Stopping By Ephesus: Reflections 50 Years After MLK Jr.’s Assassination (w/ John Perkins)

by | Apr 11, 2018

Stopping By Ephesus: Reflections 50 Years After MLK Jr.’s Assassination (w/ John Perkins)

“Your kingdom come, your will be done, on earth as it is in heaven.”

– Matthew 6:10

Episode Overview:

Martin Luther King Jr. was assassinated on April 4, 1968 in Memphis, Tennessee. Fifty years later to the day, Isaac Adams sat with Dr. John Perkins, an 87-year-old civil rights activist, a few blocks from where Dr. King was killed.  There, Isaac heard Perkins’ reflections on race and the church in light of his work and MLK Jr.’s legacy.

Originally, Isaac and John were supposed to record on April 3, 2018. Dr. Perkins noted how he saw God’s sovereignty in the fact that they wound up recording on April 4 — 50 years to the day Martin Luther King Jr. was killed.

And Dr. Perkins was right.

Reflecting on Emmett Till, Rosa Parks, Abraham Lincoln, and Martin Luther King Jr., Dr. Perkins talks about how he was teaching in a rural school when he heard MLK Jr. was killed. He speaks of the vanishing of hope on that day, a “horrible moment in the history of the world.” Dr. Perkins continued to meditate on how necessary prayer is in the work of racial reconciliation. We pray because “the problems are greater than the resources.”

If you want to hear how suffering can be redemptive; if you want to hear how God used Perkins’ son to bring about his conversion; if you want to hear this titan of justice and advocacy pray for the church, then this is the episode for you. In this episode, Dr. Perkins seeks to put the gospel at the center of the conversation. Respectfully rebutting prosperity theology, Perkins makes clear that repentance is necessary for everyone because “sin, in its final analysis, is against God.”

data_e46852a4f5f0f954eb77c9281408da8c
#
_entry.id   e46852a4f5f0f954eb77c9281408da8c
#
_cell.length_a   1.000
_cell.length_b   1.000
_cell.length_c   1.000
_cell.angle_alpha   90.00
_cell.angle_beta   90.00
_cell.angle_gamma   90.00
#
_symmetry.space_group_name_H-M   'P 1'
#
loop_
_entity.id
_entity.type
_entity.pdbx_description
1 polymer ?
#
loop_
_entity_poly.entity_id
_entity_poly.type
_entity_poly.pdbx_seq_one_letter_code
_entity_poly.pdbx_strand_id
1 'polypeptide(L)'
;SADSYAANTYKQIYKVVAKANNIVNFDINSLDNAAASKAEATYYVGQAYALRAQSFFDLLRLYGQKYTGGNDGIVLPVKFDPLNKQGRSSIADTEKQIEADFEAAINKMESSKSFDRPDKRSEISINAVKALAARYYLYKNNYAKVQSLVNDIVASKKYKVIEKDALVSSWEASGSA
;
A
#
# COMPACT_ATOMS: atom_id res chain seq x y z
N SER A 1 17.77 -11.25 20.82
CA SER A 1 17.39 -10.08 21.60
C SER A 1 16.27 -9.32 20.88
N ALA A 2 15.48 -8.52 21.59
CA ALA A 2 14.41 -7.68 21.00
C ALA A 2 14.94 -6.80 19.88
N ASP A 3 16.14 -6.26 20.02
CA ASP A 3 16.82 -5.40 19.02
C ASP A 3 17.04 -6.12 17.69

At the end of this episode, Dr. Perkins likens his life, which he readily admits is coming to a close, to Paul’s parting words in Acts 20. Perkins has done what we could with what God gave him. He has served his generation. He was grateful to come another 50 years since MLK Jr. was killed. Though things have changed a lot, and many things have not changed, Dr. Perkins would say goodbye this way:

“You probably won’t see my face no more. I’m saying goodbye like Paul to the church at Ephesus…but it’s sort of joyful.”

 

Host:

Isaac Adams

 

Guest: 

John Perkins

 

Links & Show Notes:

  1. The Final Call of John Perkins A wonderful profile of John Perkins life, written by Sarah Zylstra.
  2. John Perkins Has Hope for Racial Reconciliation. Do We? A review of “One Blood” by Pastor Duke Kwon
  3. One Blood John Perkins’ parting words to the church on race. There is an entire chapter devoted to prayer in this work, “the weapon of our warfare.”
  4. Dream With Me John Perkins’ latest memoir.
  5. Let Justice Roll Down John Perkins first book.
  6. The Sound (John M. Perkins’ Blues) Switchfoot wrote this song in honor of Dr. Perkins. He speaks about it in the beginning of his memoir, Dream With Me. This is the song played at the end of the episode.
  7. Recorded and produced by Karl Magnuson. Graphic design by Rob Alvey.

To learn more about United? We Pray, follow us on Twitter and keep exploring our website. Please consider rating the podcast on Apple Podcasts, and subscribe using your favorite podcast client to hear more!

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  • United? We Pray

    United? We Pray is a ministry to help Christians pray and think about racial strife. We want to encourage Christians amid the strife to rely upon God in prayer. So our prayers can be informed, we strive to learn and write about race, racism and its effects, and theology. We aim to be biblical, beneficial, and clear in all our efforts. While we’re burdened for all racial strife, we focus on racial strife between Christians because of the unique privilege and stewardship God has given his people: to bear witness to Him and to love all people, especially one another (Gal. 6:10).

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